It’s getting towards the tail end of the South African citrus export season and at the harbours things are quieting down after a challenging season.
What made the season difficult at times, was the delay in the grapefruit season due to colour development, with led the grapefruit peak to coincide with that of navels, already an unusual situation, but further compounded by the strong growth in citrus from the northern regions as well as the doubling in exports to China (a market that requires 24 days at -0.6°C).
During weeks 21 and 25 and then again from weeks 28 and 32 off-loading was stopped for up to four days at a time due to a shortage of reefer plug points, leading to delays but no fruit losses are reported.
Photo courtesy of FPT
Currently, Durban Harbour (a harbour on the Indian Ocean, closest to the Far East) has a pre-cooling capacity of 38,000 pallet slots but by 2022 it will need 45,000 slots. The cold treatment capacity required by 2020 is 26,000 slots, compared to the current capacity of 13,000 slots.
In a recent newsletter, Citrus Growers’ Association (CGA) CEO Justin Chadwick noted that there were plans for at least 12,000 additional pallet spaces of capacity in Durban ahead of next season, of which about 4,000 would be for cold treatment shipments.
This season at Durban the demand for reefer containers is 42,000 but expected to grow to 49,000 FEUs (Forty-foot Equivalent Units) over the next couple of years and an overall 25% increase in reefer container traffic. Nationally, 30,000 additional reefer containers will be needed by 2020 to meet the demand of 93,600 FEUs, half of which will be needed for citrus from the northern growing regions.
Apart from the necessity of increasing cold storage infrastructure with the help of private commercial investors, as well as possible investments from citrus export companies, the CGA is looking at other strategies, which could also include making more use of Mozambique’s port of Maputo.
Possible increased breakbulk for Chinese exports
The CGA is considering an increase in breakbulk or conventional vessels to handle the large volumes going to China, and since Japan is also a so-called special market requiring cold treatment, there is the possibility of co-loading citrus for Japan and China.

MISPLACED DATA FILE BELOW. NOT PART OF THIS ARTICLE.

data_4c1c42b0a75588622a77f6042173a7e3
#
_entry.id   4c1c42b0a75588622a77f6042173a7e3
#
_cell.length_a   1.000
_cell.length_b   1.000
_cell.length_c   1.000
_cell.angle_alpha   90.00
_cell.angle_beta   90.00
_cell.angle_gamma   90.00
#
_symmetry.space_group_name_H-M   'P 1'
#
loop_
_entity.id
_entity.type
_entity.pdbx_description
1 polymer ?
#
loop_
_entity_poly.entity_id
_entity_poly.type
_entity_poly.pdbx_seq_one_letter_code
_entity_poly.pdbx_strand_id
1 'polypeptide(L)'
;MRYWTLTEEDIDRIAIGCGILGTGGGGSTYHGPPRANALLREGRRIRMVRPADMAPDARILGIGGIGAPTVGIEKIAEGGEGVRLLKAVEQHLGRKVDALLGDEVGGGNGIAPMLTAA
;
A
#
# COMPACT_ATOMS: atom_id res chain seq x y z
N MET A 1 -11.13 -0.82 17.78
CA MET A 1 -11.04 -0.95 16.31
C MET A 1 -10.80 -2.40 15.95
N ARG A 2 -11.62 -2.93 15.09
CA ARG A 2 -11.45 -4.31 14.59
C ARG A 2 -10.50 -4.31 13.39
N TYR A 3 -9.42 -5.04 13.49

Increasing volume of citrus shipped to EU, UK and Russia by breakbulk
In order to offset the high demand for reefer containers, the CGA proposes to exporters of citrus to increase and maintain breakbulk volume shipped to offset the demand for up to 500 reefer containers per week. Already in 2018 there was a severe shortage of available containers in Durban which is an indication that going forward there will no doubt be a severe shortage in time to come.
Rail transport for non-cold treatment markets
Moreover, 8,000 more trucks will be needed on South African roads to carry citrus and it is critical that the neglected railways be increasingly used to supplement road freight. The Citrus Growers’ Association has already done much work in this regard, with rail sidings in Tzaneen and Bela-Bela (both Limpopo Province) actively in use, but this will have to be expanded to carry 10,000 FEUs for non-cold treatment markets, like Russia and the Middle East. City Deep, in southern Johannesburg (location of the Johannesburg Fresh Produce Market), is well sited to receive citrus from across the northern areas by rail.
Another initiative to take the pressure off harbour facilities would be to pack containers at inland cold stores or at packhouses, something that between 5 and 10% of citrus exporters are already doing.
Fruit pallets in storage at Durban Harbour (Photo courtesy of FPT)
Growth of industry in numbers
Citrus transport in South Africa is broadly divided into the Eastern and Western Cape regions respectively, but logistics constraints affected citrus coming from the Northern corridor which services very substantial volumes as far north as Zimbabwe.
There is an increase of 10 million 15kg equivalent cartons over last year’s volumes, coming to 132 million cartons this season. This is estimated to rise to approximately 169 million 15kg cartons over the next three to five years, of which the bulk, 92.7 million cartons, will have to be transported via the Northern Corridor.
The peak for citrus from the north is expected to lengthen. The Citrus Growers’ Association has planned for an increase of 600,000 to 800,000 cartons weekly over the peak period, starting earlier (week 20) and ending later (week 35) as a result of the growth in early lemons and late mandarins, with a consequent earlier demand for reefer equipment.